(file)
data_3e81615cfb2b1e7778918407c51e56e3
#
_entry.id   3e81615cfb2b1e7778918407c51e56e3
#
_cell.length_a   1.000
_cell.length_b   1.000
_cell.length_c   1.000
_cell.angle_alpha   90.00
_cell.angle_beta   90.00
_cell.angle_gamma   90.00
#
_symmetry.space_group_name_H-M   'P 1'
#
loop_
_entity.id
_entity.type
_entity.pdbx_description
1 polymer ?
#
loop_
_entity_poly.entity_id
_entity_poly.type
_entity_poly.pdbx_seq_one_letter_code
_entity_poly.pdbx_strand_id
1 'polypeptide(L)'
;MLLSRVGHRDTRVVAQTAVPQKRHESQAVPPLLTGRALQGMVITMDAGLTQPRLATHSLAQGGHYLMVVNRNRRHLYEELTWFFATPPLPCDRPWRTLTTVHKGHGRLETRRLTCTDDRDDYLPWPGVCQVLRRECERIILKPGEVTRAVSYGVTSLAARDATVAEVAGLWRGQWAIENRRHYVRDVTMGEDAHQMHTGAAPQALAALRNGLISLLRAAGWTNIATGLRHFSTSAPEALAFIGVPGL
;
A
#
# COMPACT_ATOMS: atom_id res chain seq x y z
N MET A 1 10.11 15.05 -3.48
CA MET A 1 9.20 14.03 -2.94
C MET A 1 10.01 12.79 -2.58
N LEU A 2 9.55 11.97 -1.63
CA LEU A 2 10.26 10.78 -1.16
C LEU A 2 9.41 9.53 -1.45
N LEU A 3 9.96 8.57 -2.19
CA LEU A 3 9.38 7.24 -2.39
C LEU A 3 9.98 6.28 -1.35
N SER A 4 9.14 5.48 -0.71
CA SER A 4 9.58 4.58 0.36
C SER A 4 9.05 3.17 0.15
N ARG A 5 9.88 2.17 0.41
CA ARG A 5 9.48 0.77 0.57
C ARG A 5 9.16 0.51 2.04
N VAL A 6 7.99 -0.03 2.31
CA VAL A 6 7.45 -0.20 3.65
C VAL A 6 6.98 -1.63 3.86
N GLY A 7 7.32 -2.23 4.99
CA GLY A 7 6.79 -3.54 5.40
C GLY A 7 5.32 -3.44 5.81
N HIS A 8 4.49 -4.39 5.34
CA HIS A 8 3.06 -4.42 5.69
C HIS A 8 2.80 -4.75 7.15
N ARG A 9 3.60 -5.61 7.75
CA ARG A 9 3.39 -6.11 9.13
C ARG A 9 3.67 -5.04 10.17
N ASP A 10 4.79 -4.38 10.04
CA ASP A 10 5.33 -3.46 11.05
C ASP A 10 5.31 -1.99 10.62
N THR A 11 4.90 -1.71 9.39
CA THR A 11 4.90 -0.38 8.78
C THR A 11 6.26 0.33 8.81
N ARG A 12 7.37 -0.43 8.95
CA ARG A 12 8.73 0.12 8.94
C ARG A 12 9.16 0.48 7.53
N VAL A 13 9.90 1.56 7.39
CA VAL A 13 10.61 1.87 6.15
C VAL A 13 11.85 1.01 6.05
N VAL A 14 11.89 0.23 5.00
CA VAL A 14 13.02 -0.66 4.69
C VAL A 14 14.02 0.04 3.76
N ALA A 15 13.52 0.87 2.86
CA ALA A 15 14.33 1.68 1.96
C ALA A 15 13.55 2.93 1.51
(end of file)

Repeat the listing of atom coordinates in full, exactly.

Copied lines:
data_3e81615cfb2b1e7778918407c51e56e3
#
_entry.id   3e81615cfb2b1e7778918407c51e56e3
#
_cell.length_a   1.000
_cell.length_b   1.000
_cell.length_c   1.000
_cell.angle_alpha   90.00
_cell.angle_beta   90.00
_cell.angle_gamma   90.00
#
_symmetry.space_group_name_H-M   'P 1'
#
loop_
_entity.id
_entity.type
_entity.pdbx_description
1 polymer ?
#
loop_
_entity_poly.entity_id
_entity_poly.type
_entity_poly.pdbx_seq_one_letter_code
_entity_poly.pdbx_strand_id
1 'polypeptide(L)'
;MLLSRVGHRDTRVVAQTAVPQKRHESQAVPPLLTGRALQGMVITMDAGLTQPRLATHSLAQGGHYLMVVNRNRRHLYEELTWFFATPPLPCDRPWRTLTTVHKGHGRLETRRLTCTDDRDDYLPWPGVCQVLRRECERIILKPGEVTRAVSYGVTSLAARDATVAEVAGLWRGQWAIENRRHYVRDVTMGEDAHQMHTGAAPQALAALRNGLISLLRAAGWTNIATGLRHFSTSAPEALAFIGVPGL
;
A
#
# COMPACT_ATOMS: atom_id res chain seq x y z
N MET A 1 10.11 15.05 -3.48
CA MET A 1 9.20 14.03 -2.94
C MET A 1 10.01 12.79 -2.58
N LEU A 2 9.55 11.97 -1.63
CA LEU A 2 10.26 10.78 -1.16
C LEU A 2 9.41 9.53 -1.45
N LEU A 3 9.96 8.57 -2.19
CA LEU A 3 9.38 7.24 -2.39
C LEU A 3 9.98 6.28 -1.35
N SER A 4 9.14 5.48 -0.71
CA SER A 4 9.58 4.58 0.36
C SER A 4 9.05 3.17 0.15
N ARG A 5 9.88 2.17 0.41
CA ARG A 5 9.48 0.77 0.57
C ARG A 5 9.16 0.51 2.04
N VAL A 6 7.99 -0.03 2.31
CA VAL A 6 7.45 -0.20 3.65
C VAL A 6 6.98 -1.63 3.86
N GLY A 7 7.32 -2.23 4.99
CA GLY A 7 6.79 -3.54 5.40
C GLY A 7 5.32 -3.44 5.81
N HIS A 8 4.49 -4.39 5.34
CA HIS A 8 3.06 -4.42 5.69
C HIS A 8 2.80 -4.75 7.15
N ARG A 9 3.60 -5.61 7.75
CA ARG A 9 3.39 -6.11 9.13
C ARG A 9 3.67 -5.04 10.17
N ASP A 10 4.79 -4.38 10.04
CA ASP A 10 5.33 -3.46 11.05
C ASP A 10 5.31 -1.99 10.62
N THR A 11 4.90 -1.71 9.39
CA THR A 11 4.90 -0.38 8.78
C THR A 11 6.26 0.33 8.81
N ARG A 12 7.37 -0.43 8.95
CA ARG A 12 8.73 0.12 8.94
C ARG A 12 9.16 0.48 7.53
N VAL A 13 9.90 1.56 7.39
CA VAL A 13 10.61 1.87 6.15
C VAL A 13 11.85 1.01 6.05
N VAL A 14 11.89 0.23 5.00
CA VAL A 14 13.02 -0.66 4.69
C VAL A 14 14.02 0.04 3.76
N ALA A 15 13.52 0.87 2.86
CA ALA A 15 14.33 1.68 1.96
C ALA A 15 13.55 2.93 1.51